Taxes for any business, large or small, can be daunting — especially for those just starting out. They leave you with so many questions…who gets a 1099? What is a 1099? When are my taxes due?
I get it…it’s overwhelming. We procrastinate on it because the reality is — taxes suck.
But you have to do them, so it’s better to educate yourself now to be prepared for next year.
We hope by reading this article you have a better, and more clear understanding of the one thing none of us can avoid — taxes!
What is a 1099?
When filing your taxes, you are required to send them to the IRS (Internal Revenue System) via many various forms. The most common form that almost all freelancers need to be familiar with is a 1099.
So what is a 1099? A 1099 is a tax form used to report income for everything from self employment earnings (freelancers) and government payments to interest and dividends.
To give a visual, one of the most common forms, the 1099-MISC, looks like this:
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Who gets a 1099?
As a freelancer/independent contractor/side hustler, you will receive a 1099-MISC form from any company or organization that hired you and paid you $600 or more during the calendar year.
You then use the 1099-MISC as documentation towards your business income received when doing your business taxes. If you juggle many clients throughout the year, you could end up receiving quite a few 1099s.
Tip: Use accounting software like Freshbooks or Bonsai to keep track of your income from your clients. Then, when you receive your 1099s in January/February, you can refer back to your own records to verify the amounts are all correct. You always want your actual income received to match what is shown on the 1099-MISC.
Who is supposed to send out a 1099?
A company or individual that hires an independent contractor, and pays them more than the $600, as mentioned above, needs to submit a 1099 to the IRS with their taxes, as well as send a copy to the independent contractor themselves.
An independent contractor includes anyone who classifies as: an individual, a partnership, a Limited Liability Company (LLC), a Limited Partnership (LP), or an Estate.
3 Questions about form 1099 you’ll want to know
1. What is the difference between a W-2 and a 1099-MISC?
Despite the fact that both forms report income, they are very different.
If you are a company hiring a full-time employee, you will need to issue a W-2 form. If you are an employee, you’ll receive this W-2 as a form of documentation of your income, including taxes withheld from Social Security, Medicare, your State, and more. All of these are dependent on your withholdings and where you live, so refer to the IRS website for accurate information.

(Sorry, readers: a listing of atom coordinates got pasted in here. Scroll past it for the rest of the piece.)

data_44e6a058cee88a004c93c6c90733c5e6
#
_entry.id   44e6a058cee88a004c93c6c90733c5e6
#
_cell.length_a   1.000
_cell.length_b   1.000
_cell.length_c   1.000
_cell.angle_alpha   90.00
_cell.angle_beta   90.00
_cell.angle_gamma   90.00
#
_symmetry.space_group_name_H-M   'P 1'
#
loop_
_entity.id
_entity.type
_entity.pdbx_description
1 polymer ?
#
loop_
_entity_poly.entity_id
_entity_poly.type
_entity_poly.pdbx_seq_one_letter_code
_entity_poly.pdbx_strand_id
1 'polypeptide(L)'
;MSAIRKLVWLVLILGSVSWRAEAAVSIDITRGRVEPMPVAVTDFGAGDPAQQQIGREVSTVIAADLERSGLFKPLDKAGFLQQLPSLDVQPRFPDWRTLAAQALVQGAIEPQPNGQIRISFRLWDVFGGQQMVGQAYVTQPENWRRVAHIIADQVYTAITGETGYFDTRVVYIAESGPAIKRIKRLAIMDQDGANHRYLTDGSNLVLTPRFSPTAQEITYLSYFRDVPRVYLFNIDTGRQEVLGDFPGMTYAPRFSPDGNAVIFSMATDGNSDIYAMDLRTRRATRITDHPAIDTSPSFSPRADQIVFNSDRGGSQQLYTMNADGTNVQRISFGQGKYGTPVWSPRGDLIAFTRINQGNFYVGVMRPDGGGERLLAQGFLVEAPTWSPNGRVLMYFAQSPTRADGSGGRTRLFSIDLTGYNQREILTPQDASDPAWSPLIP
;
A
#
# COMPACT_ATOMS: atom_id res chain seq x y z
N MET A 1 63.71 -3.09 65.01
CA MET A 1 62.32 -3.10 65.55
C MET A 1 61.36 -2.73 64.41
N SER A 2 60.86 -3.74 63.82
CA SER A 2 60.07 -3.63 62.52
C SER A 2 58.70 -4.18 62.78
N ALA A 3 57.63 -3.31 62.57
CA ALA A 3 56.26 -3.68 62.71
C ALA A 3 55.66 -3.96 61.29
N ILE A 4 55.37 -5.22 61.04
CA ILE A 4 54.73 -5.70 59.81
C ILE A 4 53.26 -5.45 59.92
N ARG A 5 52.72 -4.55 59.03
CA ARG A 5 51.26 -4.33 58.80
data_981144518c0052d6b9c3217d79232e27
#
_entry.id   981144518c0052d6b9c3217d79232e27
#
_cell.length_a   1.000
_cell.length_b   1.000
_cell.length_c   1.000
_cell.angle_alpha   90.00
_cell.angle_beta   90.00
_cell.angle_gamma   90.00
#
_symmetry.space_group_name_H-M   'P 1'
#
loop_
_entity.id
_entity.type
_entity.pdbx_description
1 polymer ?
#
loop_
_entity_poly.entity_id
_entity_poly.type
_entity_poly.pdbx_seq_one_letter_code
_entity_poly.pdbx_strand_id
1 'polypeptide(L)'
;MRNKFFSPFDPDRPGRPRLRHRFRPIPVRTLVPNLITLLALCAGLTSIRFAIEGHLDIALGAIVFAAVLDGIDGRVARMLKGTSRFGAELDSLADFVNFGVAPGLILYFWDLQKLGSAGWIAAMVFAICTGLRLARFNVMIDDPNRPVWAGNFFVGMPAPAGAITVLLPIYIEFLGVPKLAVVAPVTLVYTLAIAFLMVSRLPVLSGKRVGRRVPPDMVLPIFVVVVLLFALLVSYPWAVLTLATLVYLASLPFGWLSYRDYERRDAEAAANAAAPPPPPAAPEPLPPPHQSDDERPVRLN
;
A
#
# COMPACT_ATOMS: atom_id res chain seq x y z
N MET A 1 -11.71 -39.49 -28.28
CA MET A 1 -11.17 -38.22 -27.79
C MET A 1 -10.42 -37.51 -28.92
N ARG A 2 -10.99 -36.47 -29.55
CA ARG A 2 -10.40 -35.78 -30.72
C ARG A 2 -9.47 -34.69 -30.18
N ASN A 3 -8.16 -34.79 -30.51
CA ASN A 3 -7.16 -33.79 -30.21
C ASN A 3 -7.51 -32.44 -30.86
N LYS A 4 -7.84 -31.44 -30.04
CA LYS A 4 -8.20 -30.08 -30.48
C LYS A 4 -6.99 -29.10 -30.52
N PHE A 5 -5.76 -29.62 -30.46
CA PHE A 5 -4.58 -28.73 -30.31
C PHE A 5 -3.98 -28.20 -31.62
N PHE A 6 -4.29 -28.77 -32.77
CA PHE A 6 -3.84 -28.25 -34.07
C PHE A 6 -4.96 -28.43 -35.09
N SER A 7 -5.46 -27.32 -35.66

On the other hand, if you are a company/person hiring someone just as an independent contractor, you’ll issue a 1099-MISC form. Be sure you collect a W-9 first and meet the deadline requirements for sending out your 1099-MISC forms — we’ll cover more on both of those later.
2. What are the common types of 1099 forms?
Although there are actually 15 types of the 1099 forms, these are the most common:
1099-MISC: This is the most commonly used out of all of the 1099 form options. Freelancers are the most common individuals who gets a 1099 for their taxes, so long as they meet the requirements.
1099-B: This form is used for brokerage transactions or barter exchanges.
1099-C: When a debt of more than $600 is forgiven, the creditor usually files a 1099-C with the IRS as well as sending a copy to whom the debt was forgiven. In turn, there may be taxes to be paid.
1099-DIV: This form is used when one receives $10 or more through dividends and other stock distributions.
1099-INT: If you earned $10 or more from taxable interest from your bank, credit union, brokerage or another financial source you will receive this form.
1099-R: This form reports the distributions from annuities, pensions, retirements accounts, life insurance contracts, profit-sharing plans, and more.
3. When do I send a 1099?
As an employer/individual, knowing when to send out your 1099 is important. Per IRS guidelines, you must postmark your 1099 forms by January 31st of the following year.
So, for example, any 1099s you need to issue for the 2019 tax year should be postmarked by January 31, 2020.